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Years ago, I wanted to be an astronaut. I wanted to observe people from the outside. Now, I am internal; I am human. I am a writer.

To Love a Bird (Is to Paint Her Red)

I am azure-headed,

ruby-breasted,

emerald-winged. I flutter

into your embrace,

only God and His sun

as my witnesses.

You tell me that I dazzle color,

even when my feathers are

plucked, even when all that is visible is

the white plumage beneath the surface.

When my toes are ripped, you stitch

them back; when my beak is scratched, you

flip me onto my back and

place a healing kiss to the wound.

“You are my painted bunting,” you say,

and I squint into your eyes—they are my stars, that twinkling choir—

as my breast swells with a certain fire.

I was born

blue-headed and green-winged,

but you, my dear, you are the artist

who painted this chest red.

 

Written by Hannah Butcher
©2BorNot2B. All rights reserved.

Happy Thanksgiving! (Plus A Little Box of Wishes)

If you live in the United States, you know that tomorrow is the blissful, food-filled day of Thanksgiving. Although every family upholds their own set of traditions, I thought I’d let you in on a personal tradition (one I started last year) that you can follow, too.

There is a small, pale, wooden box that sits on my dresser. It’s nothing special on the outside, although I’d like to think that it holds special words inside.

At least once a week, I write prayers and wishes on a colorful sticky note. On this note, I typically address specific people in my life who I am thinking about. I’ll write a few words, fold the paper, open the tiny clasp on the box, and finally drop the sticky note inside.note-2737073_1280.pngI’ve made it a personal point to do this throughout this year, and I’ve realized that my awareness for others and my spiritual connection have definitely strengthened.

Tomorrow, on Thanksgiving Day, I will open my Little Box of Wishes and sift through all of the prayers I have written down this year. In particular, I will account for the prayers that have been answered; I will then place those specific notes in a new box, one that holds all of my answered prayers and wishes. I am especially grateful for these notes in particular; I know that, by sifting through my box tomorrow, I will not only be reminded me of what I’m thankful for, but who I’m thankful for as well.

If you’re looking for new avenues of inspiration, try doing some sort of variation of the Little Box of Wishes tradition. I know I will continue it into next year.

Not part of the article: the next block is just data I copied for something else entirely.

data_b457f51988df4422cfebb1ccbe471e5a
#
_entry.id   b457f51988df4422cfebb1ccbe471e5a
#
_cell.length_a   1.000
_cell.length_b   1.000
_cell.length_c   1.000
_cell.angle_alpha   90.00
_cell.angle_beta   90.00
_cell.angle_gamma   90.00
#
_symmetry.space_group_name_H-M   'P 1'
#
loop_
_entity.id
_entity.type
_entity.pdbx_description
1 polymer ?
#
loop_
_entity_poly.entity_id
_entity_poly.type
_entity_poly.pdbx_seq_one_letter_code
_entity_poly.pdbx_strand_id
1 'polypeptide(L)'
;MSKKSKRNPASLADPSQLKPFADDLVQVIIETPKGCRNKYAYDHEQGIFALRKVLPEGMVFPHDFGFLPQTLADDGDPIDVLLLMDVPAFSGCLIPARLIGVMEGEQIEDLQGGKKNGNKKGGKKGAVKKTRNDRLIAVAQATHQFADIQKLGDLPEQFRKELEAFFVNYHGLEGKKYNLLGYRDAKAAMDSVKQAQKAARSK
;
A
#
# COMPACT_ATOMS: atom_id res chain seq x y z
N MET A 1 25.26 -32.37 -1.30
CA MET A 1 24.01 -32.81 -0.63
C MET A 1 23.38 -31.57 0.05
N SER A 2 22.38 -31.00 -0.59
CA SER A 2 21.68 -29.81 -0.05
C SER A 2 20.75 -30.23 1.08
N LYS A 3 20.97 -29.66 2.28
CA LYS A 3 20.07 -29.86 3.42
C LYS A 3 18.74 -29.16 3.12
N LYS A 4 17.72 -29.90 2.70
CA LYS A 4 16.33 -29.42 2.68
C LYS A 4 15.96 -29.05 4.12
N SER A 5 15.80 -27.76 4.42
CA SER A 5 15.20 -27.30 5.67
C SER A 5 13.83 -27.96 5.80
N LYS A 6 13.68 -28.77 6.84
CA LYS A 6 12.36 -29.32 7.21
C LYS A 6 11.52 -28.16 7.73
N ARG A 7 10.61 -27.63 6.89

Wishing you a happy and healthy Thanksgiving!

The Pains and Gains of College Writing

‘Tis the season for college applications. If you are a senior in high school or a transfer student, you are most likely in the midst of writing the most important essays (arguably) you will ever write in your life.

More than anything, word count seems to be the bane of any student’s existence. Supplemental essays may ask a profound question, yet they require a maximum of 150 words. These essays are, in actuality, gold mines if you know how to work them. Their purpose is for colleges to see if you can synthesize information and only tell them what’s important.

You may ask, How can I possibly explain my life in 150 words? 

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Mr. Moore, my Freshman writing teacher, repeated his mantra every class: “Omit needless words.” Doing this is a skill you will learn over time, but first you have to understand that unnecessary words and paragraphs weaken your essays.

As a quick exercise, describe an object that is closest to you at this moment, such as a lamp. In your description, in 150 words or less, outline the function of that object as well as its appeal to you. Exercises like this will help train your brain to only record the most important details rather than needless “fluff.”

College application essays offer you the chance to be open, vulnerable, and honest. The people reading your essays are not random English teachers judging your writing; these are professional admissions officers searching for what makes you human. In particular, they want to find things that reveal who you are in a way that your application cannot.

Personally, my Common App essay was, hands down, the hardest piece of writing I have ever had to write. This is because I wrote about an issue that I feel uncomfortable talking about; the fact that I had to write about it meant that I had to be honest with myself and accept the way I am.

If you are working on an essay, I am always available to provide critiques. Feel free to send it to my Sumbissions page and I’d be happy to help.

Happy writing!

Coffee & Company

Don’t fill up

on coffee,

she said,

Because the grinds are too simple–

they sit

in your stomach– they

rub your intestines like

sandpaper. Coffee is straightforward

and bitter

like your grandmother’s humor.

Instead, break the fast

with orange juice– something sweet

yet sharp.

Start your morning with

a complication,

hydrate your soul

with sympathy and jealousy,

be an enigma, a twist, be a mystery

they ponder,

because the one who takes the time to solve you

will be the one who always sits beside you at

the breakfast table.

 

Written by Hannah Butcher
©2BorNot2B. All rights reserved.